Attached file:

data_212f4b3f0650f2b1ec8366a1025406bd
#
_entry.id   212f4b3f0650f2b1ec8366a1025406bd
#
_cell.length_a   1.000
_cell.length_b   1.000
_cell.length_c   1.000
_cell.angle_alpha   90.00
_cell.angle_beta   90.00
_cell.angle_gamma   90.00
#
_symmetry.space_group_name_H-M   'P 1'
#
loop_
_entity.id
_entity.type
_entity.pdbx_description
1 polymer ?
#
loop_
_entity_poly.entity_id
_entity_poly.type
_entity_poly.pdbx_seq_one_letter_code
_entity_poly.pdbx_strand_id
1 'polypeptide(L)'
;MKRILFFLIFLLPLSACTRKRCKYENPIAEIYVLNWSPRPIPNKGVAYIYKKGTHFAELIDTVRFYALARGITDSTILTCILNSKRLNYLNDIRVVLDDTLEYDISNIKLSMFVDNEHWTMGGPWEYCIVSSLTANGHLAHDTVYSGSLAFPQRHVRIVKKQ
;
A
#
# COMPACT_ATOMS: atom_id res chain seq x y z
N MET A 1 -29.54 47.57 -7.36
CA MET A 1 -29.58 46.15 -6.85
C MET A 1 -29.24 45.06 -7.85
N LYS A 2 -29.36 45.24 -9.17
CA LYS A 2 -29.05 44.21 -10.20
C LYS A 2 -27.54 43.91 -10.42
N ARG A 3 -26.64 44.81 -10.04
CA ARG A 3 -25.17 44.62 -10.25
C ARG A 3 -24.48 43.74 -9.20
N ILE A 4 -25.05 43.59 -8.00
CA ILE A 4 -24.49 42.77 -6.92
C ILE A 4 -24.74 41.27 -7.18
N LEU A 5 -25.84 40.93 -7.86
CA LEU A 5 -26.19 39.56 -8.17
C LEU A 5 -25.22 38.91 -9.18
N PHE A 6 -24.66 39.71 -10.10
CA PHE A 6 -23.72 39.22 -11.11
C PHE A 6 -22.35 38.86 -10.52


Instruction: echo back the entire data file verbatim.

data_212f4b3f0650f2b1ec8366a1025406bd
#
_entry.id   212f4b3f0650f2b1ec8366a1025406bd
#
_cell.length_a   1.000
_cell.length_b   1.000
_cell.length_c   1.000
_cell.angle_alpha   90.00
_cell.angle_beta   90.00
_cell.angle_gamma   90.00
#
_symmetry.space_group_name_H-M   'P 1'
#
loop_
_entity.id
_entity.type
_entity.pdbx_description
1 polymer ?
#
loop_
_entity_poly.entity_id
_entity_poly.type
_entity_poly.pdbx_seq_one_letter_code
_entity_poly.pdbx_strand_id
1 'polypeptide(L)'
;MKRILFFLIFLLPLSACTRKRCKYENPIAEIYVLNWSPRPIPNKGVAYIYKKGTHFAELIDTVRFYALARGITDSTILTCILNSKRLNYLNDIRVVLDDTLEYDISNIKLSMFVDNEHWTMGGPWEYCIVSSLTANGHLAHDTVYSGSLAFPQRHVRIVKKQ
;
A
#
# COMPACT_ATOMS: atom_id res chain seq x y z
N MET A 1 -29.54 47.57 -7.36
CA MET A 1 -29.58 46.15 -6.85
C MET A 1 -29.24 45.06 -7.85
N LYS A 2 -29.36 45.24 -9.17
CA LYS A 2 -29.05 44.21 -10.20
C LYS A 2 -27.54 43.91 -10.42
N ARG A 3 -26.64 44.81 -10.04
CA ARG A 3 -25.17 44.62 -10.25
C ARG A 3 -24.48 43.74 -9.20
N ILE A 4 -25.05 43.59 -8.00
CA ILE A 4 -24.49 42.77 -6.92
C ILE A 4 -24.74 41.27 -7.18
N LEU A 5 -25.84 40.93 -7.86
CA LEU A 5 -26.19 39.56 -8.17
C LEU A 5 -25.22 38.91 -9.18
N PHE A 6 -24.66 39.71 -10.10
CA PHE A 6 -23.72 39.22 -11.11
C PHE A 6 -22.35 38.86 -10.52